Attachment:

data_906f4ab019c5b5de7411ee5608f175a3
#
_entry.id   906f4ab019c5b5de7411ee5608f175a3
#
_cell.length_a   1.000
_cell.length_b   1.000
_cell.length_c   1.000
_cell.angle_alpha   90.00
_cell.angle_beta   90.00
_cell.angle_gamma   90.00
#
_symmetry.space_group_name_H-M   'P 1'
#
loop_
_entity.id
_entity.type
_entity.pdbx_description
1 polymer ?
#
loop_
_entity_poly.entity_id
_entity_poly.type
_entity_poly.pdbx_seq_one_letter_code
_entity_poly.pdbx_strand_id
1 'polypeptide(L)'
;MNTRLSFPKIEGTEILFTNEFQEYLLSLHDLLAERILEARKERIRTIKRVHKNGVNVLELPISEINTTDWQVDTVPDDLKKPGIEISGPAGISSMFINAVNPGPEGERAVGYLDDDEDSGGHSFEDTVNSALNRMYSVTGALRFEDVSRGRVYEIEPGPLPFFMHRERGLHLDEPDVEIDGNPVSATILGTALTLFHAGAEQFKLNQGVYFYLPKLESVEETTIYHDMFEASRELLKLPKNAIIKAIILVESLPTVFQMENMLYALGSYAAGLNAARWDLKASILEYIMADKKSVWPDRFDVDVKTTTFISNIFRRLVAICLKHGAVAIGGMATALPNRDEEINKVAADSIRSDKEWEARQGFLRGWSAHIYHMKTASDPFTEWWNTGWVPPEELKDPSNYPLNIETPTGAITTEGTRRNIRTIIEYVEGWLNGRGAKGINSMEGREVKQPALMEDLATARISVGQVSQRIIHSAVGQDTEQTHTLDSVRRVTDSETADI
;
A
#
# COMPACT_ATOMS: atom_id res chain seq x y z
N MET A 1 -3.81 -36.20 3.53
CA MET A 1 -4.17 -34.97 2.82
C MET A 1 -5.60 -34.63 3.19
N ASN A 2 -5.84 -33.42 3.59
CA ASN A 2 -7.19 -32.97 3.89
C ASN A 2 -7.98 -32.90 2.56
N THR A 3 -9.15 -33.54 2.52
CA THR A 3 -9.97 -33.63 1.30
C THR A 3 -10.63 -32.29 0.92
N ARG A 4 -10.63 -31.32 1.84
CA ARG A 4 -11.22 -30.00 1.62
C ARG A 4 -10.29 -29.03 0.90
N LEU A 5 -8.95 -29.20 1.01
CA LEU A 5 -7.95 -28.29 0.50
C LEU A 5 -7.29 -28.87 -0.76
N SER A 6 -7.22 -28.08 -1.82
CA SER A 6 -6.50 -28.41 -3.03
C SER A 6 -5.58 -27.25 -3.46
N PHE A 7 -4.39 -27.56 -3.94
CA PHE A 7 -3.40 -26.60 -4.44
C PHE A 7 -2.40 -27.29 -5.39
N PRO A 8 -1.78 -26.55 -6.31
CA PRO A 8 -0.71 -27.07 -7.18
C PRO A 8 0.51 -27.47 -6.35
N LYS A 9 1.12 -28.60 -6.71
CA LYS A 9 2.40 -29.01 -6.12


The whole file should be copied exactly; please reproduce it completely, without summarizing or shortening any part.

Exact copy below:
data_906f4ab019c5b5de7411ee5608f175a3
#
_entry.id   906f4ab019c5b5de7411ee5608f175a3
#
_cell.length_a   1.000
_cell.length_b   1.000
_cell.length_c   1.000
_cell.angle_alpha   90.00
_cell.angle_beta   90.00
_cell.angle_gamma   90.00
#
_symmetry.space_group_name_H-M   'P 1'
#
loop_
_entity.id
_entity.type
_entity.pdbx_description
1 polymer ?
#
loop_
_entity_poly.entity_id
_entity_poly.type
_entity_poly.pdbx_seq_one_letter_code
_entity_poly.pdbx_strand_id
1 'polypeptide(L)'
;MNTRLSFPKIEGTEILFTNEFQEYLLSLHDLLAERILEARKERIRTIKRVHKNGVNVLELPISEINTTDWQVDTVPDDLKKPGIEISGPAGISSMFINAVNPGPEGERAVGYLDDDEDSGGHSFEDTVNSALNRMYSVTGALRFEDVSRGRVYEIEPGPLPFFMHRERGLHLDEPDVEIDGNPVSATILGTALTLFHAGAEQFKLNQGVYFYLPKLESVEETTIYHDMFEASRELLKLPKNAIIKAIILVESLPTVFQMENMLYALGSYAAGLNAARWDLKASILEYIMADKKSVWPDRFDVDVKTTTFISNIFRRLVAICLKHGAVAIGGMATALPNRDEEINKVAADSIRSDKEWEARQGFLRGWSAHIYHMKTASDPFTEWWNTGWVPPEELKDPSNYPLNIETPTGAITTEGTRRNIRTIIEYVEGWLNGRGAKGINSMEGREVKQPALMEDLATARISVGQVSQRIIHSAVGQDTEQTHTLDSVRRVTDSETADI
;
A
#
# COMPACT_ATOMS: atom_id res chain seq x y z
N MET A 1 -3.81 -36.20 3.53
CA MET A 1 -4.17 -34.97 2.82
C MET A 1 -5.60 -34.63 3.19
N ASN A 2 -5.84 -33.42 3.59
CA ASN A 2 -7.19 -32.97 3.89
C ASN A 2 -7.98 -32.90 2.56
N THR A 3 -9.15 -33.54 2.52
CA THR A 3 -9.97 -33.63 1.30
C THR A 3 -10.63 -32.29 0.92
N ARG A 4 -10.63 -31.32 1.84
CA ARG A 4 -11.22 -30.00 1.62
C ARG A 4 -10.29 -29.03 0.90
N LEU A 5 -8.95 -29.20 1.01
CA LEU A 5 -7.95 -28.29 0.50
C LEU A 5 -7.29 -28.87 -0.76
N SER A 6 -7.22 -28.08 -1.82
CA SER A 6 -6.50 -28.41 -3.03
C SER A 6 -5.58 -27.25 -3.46
N PHE A 7 -4.39 -27.56 -3.94
CA PHE A 7 -3.40 -26.60 -4.44
C PHE A 7 -2.40 -27.29 -5.39
N PRO A 8 -1.78 -26.55 -6.31
CA PRO A 8 -0.71 -27.07 -7.18
C PRO A 8 0.51 -27.47 -6.35
N LYS A 9 1.12 -28.60 -6.71
CA LYS A 9 2.40 -29.01 -6.12